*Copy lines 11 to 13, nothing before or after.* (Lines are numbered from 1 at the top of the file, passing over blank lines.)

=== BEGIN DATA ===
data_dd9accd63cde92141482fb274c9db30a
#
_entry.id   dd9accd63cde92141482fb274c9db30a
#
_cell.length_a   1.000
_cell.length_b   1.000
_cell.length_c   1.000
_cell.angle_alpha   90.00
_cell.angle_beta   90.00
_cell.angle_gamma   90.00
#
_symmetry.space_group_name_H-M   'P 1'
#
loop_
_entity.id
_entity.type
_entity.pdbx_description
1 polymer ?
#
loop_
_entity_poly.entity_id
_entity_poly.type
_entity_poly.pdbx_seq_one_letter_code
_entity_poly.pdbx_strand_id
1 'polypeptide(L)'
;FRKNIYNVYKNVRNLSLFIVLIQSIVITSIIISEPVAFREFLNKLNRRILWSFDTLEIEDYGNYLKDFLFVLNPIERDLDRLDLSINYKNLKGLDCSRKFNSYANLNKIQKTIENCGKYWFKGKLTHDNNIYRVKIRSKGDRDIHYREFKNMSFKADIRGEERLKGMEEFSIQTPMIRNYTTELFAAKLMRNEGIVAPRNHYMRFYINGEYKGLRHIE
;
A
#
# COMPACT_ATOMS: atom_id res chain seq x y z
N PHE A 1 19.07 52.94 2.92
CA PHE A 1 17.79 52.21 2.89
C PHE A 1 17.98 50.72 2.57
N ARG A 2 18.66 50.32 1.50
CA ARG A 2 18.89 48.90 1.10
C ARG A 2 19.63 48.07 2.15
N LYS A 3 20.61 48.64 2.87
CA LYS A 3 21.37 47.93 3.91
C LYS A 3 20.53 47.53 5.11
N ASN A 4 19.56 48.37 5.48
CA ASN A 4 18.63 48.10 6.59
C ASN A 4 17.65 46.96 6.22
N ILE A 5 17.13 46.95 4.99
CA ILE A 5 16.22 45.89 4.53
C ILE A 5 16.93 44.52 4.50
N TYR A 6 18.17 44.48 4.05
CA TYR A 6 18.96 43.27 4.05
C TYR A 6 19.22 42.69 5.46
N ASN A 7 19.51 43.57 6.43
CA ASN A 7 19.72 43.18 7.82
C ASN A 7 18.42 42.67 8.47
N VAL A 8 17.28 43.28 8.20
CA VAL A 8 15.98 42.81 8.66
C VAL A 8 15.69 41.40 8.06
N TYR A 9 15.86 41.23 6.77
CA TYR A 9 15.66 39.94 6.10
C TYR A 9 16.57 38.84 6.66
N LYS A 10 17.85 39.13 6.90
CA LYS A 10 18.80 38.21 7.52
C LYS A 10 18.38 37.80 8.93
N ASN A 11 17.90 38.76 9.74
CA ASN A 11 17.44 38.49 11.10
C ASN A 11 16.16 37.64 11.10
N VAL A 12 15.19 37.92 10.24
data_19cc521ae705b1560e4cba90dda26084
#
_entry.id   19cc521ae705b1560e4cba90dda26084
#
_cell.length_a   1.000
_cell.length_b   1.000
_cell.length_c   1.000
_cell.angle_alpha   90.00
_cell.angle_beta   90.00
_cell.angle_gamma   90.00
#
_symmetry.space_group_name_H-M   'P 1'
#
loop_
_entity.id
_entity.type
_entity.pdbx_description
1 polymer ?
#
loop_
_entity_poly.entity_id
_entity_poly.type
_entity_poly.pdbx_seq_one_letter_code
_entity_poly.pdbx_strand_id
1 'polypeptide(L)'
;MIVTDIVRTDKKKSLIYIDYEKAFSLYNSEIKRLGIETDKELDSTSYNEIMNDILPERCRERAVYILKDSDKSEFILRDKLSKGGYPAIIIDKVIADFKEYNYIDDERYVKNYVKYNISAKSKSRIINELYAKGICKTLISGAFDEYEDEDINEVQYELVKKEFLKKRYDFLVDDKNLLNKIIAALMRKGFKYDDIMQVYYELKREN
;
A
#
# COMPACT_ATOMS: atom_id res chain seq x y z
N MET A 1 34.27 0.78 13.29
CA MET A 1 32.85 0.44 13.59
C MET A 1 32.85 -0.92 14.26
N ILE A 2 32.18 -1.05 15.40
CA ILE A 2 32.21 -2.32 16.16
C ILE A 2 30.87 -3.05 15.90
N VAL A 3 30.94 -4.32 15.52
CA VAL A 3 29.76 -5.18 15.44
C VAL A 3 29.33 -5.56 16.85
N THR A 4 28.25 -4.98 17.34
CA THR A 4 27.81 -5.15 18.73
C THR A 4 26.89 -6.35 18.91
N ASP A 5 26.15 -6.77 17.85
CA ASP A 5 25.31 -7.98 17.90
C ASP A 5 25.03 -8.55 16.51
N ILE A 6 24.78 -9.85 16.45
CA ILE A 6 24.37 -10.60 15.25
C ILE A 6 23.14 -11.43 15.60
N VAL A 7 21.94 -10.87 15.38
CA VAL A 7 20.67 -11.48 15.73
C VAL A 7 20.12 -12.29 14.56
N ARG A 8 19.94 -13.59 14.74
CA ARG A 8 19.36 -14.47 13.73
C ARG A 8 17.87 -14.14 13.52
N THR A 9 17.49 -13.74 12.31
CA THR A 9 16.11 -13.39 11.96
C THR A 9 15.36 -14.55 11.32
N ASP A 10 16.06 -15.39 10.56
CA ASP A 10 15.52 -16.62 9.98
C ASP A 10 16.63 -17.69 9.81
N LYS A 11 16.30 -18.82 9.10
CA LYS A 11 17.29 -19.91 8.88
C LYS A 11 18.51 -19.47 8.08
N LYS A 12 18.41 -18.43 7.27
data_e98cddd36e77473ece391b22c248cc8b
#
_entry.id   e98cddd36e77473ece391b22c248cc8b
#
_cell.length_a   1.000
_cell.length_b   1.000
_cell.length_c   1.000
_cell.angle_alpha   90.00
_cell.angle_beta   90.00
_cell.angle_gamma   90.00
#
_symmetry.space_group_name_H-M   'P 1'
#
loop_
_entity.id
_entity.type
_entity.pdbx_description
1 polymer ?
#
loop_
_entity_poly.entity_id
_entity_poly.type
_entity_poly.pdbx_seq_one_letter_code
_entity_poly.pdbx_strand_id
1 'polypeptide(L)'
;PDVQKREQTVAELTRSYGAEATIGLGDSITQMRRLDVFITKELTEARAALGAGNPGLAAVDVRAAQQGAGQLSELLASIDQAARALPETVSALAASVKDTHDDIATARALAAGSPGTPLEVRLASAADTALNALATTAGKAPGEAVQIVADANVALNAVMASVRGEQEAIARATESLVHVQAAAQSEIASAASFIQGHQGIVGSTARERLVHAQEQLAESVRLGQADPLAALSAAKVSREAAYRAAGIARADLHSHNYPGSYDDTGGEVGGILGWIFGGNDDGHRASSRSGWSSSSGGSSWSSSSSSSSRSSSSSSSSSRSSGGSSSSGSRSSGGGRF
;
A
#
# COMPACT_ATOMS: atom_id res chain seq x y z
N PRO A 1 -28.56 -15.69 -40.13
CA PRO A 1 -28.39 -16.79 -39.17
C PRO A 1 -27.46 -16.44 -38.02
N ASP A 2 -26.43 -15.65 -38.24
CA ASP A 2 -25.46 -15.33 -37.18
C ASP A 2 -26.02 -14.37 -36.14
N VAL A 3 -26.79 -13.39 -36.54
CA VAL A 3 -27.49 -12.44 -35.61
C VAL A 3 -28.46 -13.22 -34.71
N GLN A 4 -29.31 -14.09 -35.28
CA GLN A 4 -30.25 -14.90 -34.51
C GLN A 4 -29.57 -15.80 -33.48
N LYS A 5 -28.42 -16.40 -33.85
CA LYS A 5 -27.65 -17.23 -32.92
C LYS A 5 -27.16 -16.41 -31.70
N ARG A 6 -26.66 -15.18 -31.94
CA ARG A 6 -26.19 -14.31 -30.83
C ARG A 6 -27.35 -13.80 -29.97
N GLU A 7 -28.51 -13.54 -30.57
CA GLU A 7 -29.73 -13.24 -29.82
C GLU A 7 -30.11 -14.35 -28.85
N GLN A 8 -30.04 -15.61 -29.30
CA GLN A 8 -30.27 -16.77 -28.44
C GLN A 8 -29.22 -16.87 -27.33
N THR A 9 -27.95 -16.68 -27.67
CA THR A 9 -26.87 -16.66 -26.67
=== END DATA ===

#
_symmetry.space_group_name_H-M   'P 1'
#